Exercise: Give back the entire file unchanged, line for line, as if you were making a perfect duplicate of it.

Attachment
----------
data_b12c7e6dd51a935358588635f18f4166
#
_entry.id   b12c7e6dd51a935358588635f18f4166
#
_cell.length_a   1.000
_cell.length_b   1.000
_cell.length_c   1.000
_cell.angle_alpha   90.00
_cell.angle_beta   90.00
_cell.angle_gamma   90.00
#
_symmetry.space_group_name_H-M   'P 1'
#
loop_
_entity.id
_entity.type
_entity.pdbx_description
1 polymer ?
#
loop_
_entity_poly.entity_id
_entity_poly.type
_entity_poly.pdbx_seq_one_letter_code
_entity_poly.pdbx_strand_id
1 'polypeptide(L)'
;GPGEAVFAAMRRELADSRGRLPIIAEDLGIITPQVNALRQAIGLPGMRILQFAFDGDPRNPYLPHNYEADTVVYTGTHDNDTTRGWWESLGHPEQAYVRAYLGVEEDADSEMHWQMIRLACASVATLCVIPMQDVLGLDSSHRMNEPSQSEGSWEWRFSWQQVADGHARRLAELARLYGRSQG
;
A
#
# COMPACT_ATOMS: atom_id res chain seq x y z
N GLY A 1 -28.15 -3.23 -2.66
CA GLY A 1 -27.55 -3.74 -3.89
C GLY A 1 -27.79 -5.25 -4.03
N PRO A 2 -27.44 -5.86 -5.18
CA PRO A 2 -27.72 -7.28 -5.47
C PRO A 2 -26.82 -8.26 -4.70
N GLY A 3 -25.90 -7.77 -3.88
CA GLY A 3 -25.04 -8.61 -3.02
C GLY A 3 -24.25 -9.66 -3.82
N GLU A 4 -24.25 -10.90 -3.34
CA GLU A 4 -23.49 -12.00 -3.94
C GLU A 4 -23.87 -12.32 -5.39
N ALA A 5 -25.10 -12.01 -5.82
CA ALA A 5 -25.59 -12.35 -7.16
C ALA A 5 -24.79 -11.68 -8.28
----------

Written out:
data_b12c7e6dd51a935358588635f18f4166
#
_entry.id   b12c7e6dd51a935358588635f18f4166
#
_cell.length_a   1.000
_cell.length_b   1.000
_cell.length_c   1.000
_cell.angle_alpha   90.00
_cell.angle_beta   90.00
_cell.angle_gamma   90.00
#
_symmetry.space_group_name_H-M   'P 1'
#
loop_
_entity.id
_entity.type
_entity.pdbx_description
1 polymer ?
#
loop_
_entity_poly.entity_id
_entity_poly.type
_entity_poly.pdbx_seq_one_letter_code
_entity_poly.pdbx_strand_id
1 'polypeptide(L)'
;GPGEAVFAAMRRELADSRGRLPIIAEDLGIITPQVNALRQAIGLPGMRILQFAFDGDPRNPYLPHNYEADTVVYTGTHDNDTTRGWWESLGHPEQAYVRAYLGVEEDADSEMHWQMIRLACASVATLCVIPMQDVLGLDSSHRMNEPSQSEGSWEWRFSWQQVADGHARRLAELARLYGRSQG
;
A
#
# COMPACT_ATOMS: atom_id res chain seq x y z
N GLY A 1 -28.15 -3.23 -2.66
CA GLY A 1 -27.55 -3.74 -3.89
C GLY A 1 -27.79 -5.25 -4.03
N PRO A 2 -27.44 -5.86 -5.18
CA PRO A 2 -27.72 -7.28 -5.47
C PRO A 2 -26.82 -8.26 -4.70
N GLY A 3 -25.90 -7.77 -3.88
CA GLY A 3 -25.04 -8.61 -3.02
C GLY A 3 -24.25 -9.66 -3.82
N GLU A 4 -24.25 -10.90 -3.34
CA GLU A 4 -23.49 -12.00 -3.94
C GLU A 4 -23.87 -12.32 -5.39
N ALA A 5 -25.10 -12.01 -5.82
CA ALA A 5 -25.59 -12.35 -7.16
C ALA A 5 -24.79 -11.68 -8.28